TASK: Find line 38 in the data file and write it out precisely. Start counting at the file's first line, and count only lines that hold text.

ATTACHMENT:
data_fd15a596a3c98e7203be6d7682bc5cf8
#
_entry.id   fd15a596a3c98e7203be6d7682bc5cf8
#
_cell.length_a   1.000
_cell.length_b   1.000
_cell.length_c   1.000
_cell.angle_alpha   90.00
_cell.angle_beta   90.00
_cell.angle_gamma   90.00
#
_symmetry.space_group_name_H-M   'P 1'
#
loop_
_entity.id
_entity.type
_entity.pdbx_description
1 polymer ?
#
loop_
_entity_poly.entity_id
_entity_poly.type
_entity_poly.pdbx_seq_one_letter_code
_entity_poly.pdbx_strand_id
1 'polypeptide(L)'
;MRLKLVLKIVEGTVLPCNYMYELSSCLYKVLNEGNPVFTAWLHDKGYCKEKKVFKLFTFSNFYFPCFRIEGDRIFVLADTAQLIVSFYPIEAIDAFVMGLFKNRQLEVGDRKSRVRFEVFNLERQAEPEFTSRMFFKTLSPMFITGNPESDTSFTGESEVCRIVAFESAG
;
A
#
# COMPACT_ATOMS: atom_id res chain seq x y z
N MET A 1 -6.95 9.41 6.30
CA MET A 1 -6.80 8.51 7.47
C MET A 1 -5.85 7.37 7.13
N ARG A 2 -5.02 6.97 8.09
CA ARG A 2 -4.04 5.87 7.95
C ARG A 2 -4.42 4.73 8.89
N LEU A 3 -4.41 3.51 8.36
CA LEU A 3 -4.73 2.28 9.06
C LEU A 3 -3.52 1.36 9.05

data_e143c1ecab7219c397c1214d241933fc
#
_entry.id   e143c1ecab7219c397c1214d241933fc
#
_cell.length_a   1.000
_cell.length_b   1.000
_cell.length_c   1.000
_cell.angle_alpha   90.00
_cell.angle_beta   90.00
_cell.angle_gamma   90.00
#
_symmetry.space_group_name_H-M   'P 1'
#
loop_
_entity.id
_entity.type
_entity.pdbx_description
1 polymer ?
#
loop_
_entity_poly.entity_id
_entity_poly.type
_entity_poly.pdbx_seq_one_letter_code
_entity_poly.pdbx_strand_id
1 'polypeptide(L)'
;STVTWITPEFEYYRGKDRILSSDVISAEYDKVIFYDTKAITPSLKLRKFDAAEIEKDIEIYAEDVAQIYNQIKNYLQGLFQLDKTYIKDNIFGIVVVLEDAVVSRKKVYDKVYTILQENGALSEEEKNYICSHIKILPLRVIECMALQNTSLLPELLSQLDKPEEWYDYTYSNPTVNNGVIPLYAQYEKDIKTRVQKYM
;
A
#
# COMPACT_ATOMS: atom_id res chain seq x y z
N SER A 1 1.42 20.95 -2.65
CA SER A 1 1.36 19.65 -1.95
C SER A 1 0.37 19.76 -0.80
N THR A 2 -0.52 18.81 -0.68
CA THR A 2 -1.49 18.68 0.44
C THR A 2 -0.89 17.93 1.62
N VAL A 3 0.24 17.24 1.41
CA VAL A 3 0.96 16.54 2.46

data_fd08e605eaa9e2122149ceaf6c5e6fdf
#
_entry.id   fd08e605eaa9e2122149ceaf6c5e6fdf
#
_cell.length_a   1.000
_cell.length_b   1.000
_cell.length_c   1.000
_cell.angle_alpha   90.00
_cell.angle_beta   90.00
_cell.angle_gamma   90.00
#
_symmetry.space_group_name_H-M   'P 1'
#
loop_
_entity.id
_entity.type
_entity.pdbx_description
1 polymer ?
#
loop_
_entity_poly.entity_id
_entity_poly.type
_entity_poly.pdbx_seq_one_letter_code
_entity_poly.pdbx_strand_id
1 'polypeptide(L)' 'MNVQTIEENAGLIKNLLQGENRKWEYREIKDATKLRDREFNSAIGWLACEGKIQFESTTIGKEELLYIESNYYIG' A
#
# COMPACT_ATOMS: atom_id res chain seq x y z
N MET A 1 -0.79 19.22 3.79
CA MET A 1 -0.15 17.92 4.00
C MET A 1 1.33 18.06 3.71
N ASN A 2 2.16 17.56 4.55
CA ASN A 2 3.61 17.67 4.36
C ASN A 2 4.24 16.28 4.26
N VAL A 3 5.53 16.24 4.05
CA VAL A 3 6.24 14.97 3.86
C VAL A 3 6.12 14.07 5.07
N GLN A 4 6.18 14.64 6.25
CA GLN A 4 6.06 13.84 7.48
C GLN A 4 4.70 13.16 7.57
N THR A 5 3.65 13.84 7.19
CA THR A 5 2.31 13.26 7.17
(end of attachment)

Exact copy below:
CA LEU A 3 -4.73 2.28 9.06